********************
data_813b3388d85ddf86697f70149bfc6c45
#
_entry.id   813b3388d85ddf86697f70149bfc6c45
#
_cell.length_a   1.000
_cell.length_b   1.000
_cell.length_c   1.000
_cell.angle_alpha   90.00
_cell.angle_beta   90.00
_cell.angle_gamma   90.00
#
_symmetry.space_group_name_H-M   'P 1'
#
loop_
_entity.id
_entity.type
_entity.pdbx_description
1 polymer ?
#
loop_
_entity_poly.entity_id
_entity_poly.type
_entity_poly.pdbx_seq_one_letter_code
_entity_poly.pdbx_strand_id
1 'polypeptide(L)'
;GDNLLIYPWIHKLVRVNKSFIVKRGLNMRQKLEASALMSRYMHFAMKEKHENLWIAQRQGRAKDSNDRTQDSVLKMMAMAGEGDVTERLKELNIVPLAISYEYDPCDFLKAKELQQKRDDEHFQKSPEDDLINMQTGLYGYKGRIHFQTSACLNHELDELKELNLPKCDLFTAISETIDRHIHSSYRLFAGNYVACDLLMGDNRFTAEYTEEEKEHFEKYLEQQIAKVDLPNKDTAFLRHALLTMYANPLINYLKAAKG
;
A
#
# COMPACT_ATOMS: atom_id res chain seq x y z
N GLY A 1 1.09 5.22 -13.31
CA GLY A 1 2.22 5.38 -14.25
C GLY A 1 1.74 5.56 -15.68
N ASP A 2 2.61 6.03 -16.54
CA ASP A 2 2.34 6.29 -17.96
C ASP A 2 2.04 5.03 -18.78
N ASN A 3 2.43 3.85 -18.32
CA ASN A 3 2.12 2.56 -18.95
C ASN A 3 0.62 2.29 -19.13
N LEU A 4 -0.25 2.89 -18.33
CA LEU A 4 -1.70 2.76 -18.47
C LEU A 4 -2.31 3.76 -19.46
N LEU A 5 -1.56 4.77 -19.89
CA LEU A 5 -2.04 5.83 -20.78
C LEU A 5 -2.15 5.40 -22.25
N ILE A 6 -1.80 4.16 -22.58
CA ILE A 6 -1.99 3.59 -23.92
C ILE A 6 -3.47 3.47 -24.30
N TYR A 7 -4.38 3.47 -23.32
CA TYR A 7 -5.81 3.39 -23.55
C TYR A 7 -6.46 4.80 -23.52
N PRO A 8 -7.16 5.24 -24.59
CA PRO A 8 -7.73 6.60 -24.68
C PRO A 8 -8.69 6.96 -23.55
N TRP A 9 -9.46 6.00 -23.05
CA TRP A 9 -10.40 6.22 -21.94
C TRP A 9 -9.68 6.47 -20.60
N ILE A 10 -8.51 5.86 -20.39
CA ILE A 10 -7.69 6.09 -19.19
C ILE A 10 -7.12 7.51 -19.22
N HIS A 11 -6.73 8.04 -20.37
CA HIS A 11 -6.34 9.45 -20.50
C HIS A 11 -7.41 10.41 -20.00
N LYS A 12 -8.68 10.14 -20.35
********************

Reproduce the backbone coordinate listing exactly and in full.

data_813b3388d85ddf86697f70149bfc6c45
#
_entry.id   813b3388d85ddf86697f70149bfc6c45
#
_cell.length_a   1.000
_cell.length_b   1.000
_cell.length_c   1.000
_cell.angle_alpha   90.00
_cell.angle_beta   90.00
_cell.angle_gamma   90.00
#
_symmetry.space_group_name_H-M   'P 1'
#
loop_
_entity.id
_entity.type
_entity.pdbx_description
1 polymer ?
#
loop_
_entity_poly.entity_id
_entity_poly.type
_entity_poly.pdbx_seq_one_letter_code
_entity_poly.pdbx_strand_id
1 'polypeptide(L)'
;GDNLLIYPWIHKLVRVNKSFIVKRGLNMRQKLEASALMSRYMHFAMKEKHENLWIAQRQGRAKDSNDRTQDSVLKMMAMAGEGDVTERLKELNIVPLAISYEYDPCDFLKAKELQQKRDDEHFQKSPEDDLINMQTGLYGYKGRIHFQTSACLNHELDELKELNLPKCDLFTAISETIDRHIHSSYRLFAGNYVACDLLMGDNRFTAEYTEEEKEHFEKYLEQQIAKVDLPNKDTAFLRHALLTMYANPLINYLKAAKG
;
A
#
# COMPACT_ATOMS: atom_id res chain seq x y z
N GLY A 1 1.09 5.22 -13.31
CA GLY A 1 2.22 5.38 -14.25
C GLY A 1 1.74 5.56 -15.68
N ASP A 2 2.61 6.03 -16.54
CA ASP A 2 2.34 6.29 -17.96
C ASP A 2 2.04 5.03 -18.78
N ASN A 3 2.43 3.85 -18.32
CA ASN A 3 2.12 2.56 -18.95
C ASN A 3 0.62 2.29 -19.13
N LEU A 4 -0.25 2.89 -18.33
CA LEU A 4 -1.70 2.76 -18.47
C LEU A 4 -2.31 3.76 -19.46
N LEU A 5 -1.56 4.77 -19.89
CA LEU A 5 -2.04 5.83 -20.78
C LEU A 5 -2.15 5.40 -22.25
N ILE A 6 -1.80 4.16 -22.58
CA ILE A 6 -1.99 3.59 -23.92
C ILE A 6 -3.47 3.47 -24.30
N TYR A 7 -4.38 3.47 -23.32
CA TYR A 7 -5.81 3.39 -23.55
C TYR A 7 -6.46 4.80 -23.52
N PRO A 8 -7.16 5.24 -24.59
CA PRO A 8 -7.73 6.60 -24.68
C PRO A 8 -8.69 6.96 -23.55
N TRP A 9 -9.46 6.00 -23.05
CA TRP A 9 -10.40 6.22 -21.94
C TRP A 9 -9.68 6.47 -20.60
N ILE A 10 -8.51 5.86 -20.39
CA ILE A 10 -7.69 6.09 -19.19
C ILE A 10 -7.12 7.51 -19.22
N HIS A 11 -6.73 8.04 -20.37
CA HIS A 11 -6.34 9.45 -20.50
C HIS A 11 -7.41 10.41 -20.00
N LYS A 12 -8.68 10.14 -20.35